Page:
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I'm after head gasket replacement and I'm trying to adjust valve clearance.

2 wheels of a fwd 1995 Renault Twingo are lifted off the ground, the engine is in gear, but the crankshaft doesn't turn when I rotate the wheels by hand, What's the problem?

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Between the engine and transmission assembly (or part of the transmission assembly) there is a set of gears called the differential. Its purpose is to enable the outside wheel faster rotation when performing a turn.

With both wheels off the ground, turning one of them forward will cause the other to rotate in the reverse direction.

Safely block the rear wheels on the ground and use a jack stand to keep only one wheel elevated. You'll find that you can then rotate the elevated wheel in neutral, and when in gear, you'll be turning the transmission and engine.

For ease of rotation, select the highest forward gear. When you are operating a vehicle with a transmission, the low gears allow high rpm at the engine and a lower rpm and higher torque at the wheels. When rotating the wheel, you are reversing the mechanical advantage, which makes it more difficult to turn the engine.

Selecting the highest gear gives you the mechanical advantage, as best as can be managed.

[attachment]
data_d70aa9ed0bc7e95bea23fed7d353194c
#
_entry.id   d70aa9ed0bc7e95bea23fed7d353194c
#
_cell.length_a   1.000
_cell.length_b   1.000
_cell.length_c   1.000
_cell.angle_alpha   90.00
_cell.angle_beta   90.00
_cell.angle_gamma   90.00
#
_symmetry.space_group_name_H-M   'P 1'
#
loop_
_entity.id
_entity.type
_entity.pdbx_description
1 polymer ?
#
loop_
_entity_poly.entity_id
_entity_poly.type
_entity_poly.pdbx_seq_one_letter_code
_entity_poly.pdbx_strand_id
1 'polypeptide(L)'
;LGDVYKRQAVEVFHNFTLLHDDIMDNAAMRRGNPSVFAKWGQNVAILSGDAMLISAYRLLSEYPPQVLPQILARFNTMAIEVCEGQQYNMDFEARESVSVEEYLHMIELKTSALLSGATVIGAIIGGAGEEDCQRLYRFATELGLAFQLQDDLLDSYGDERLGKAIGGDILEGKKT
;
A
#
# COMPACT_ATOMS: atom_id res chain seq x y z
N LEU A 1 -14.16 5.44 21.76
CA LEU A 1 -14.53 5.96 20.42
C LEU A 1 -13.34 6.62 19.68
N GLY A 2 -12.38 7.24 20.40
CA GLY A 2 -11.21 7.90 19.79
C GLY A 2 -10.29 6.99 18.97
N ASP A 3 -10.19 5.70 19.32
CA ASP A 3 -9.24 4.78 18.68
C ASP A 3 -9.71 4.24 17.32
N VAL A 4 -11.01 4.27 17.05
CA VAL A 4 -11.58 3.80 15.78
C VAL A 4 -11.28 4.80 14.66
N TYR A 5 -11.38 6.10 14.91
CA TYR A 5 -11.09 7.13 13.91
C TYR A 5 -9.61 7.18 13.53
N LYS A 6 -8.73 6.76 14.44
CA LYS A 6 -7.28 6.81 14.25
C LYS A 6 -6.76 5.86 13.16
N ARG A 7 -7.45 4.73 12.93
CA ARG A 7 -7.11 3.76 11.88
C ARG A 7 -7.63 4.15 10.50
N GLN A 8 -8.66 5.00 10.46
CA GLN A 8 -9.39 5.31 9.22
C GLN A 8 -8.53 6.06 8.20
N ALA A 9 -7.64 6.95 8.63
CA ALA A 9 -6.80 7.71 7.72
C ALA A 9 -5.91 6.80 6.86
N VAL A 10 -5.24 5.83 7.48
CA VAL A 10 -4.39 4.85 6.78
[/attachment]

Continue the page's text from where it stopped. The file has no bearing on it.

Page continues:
In my younger years, I would jack up my old VW Beetle and place the transmission in fourth gear, turn on the ignition and spin the wheel to start the engine. Because there was no load on the wheel after starting, the engine would continue to run, although somewhat roughly, until I could pop it into neutral.

  • I did this just today on my car... – R.. Aug 8 '18 at 4:18
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    Your Beetle: sounds like a way of push starting without needing a pusher or a hill. Always use high gear for push starting; you'll be surprised at the size of vehicle that can be started this way (I have relevant experience with heavy agricultural Diesel engines). – Toby Speight Aug 8 '18 at 9:47
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    Thanks. You are the first on the internet to provide this information. This will help many people. – Ronen Festinger Aug 8 '18 at 10:34

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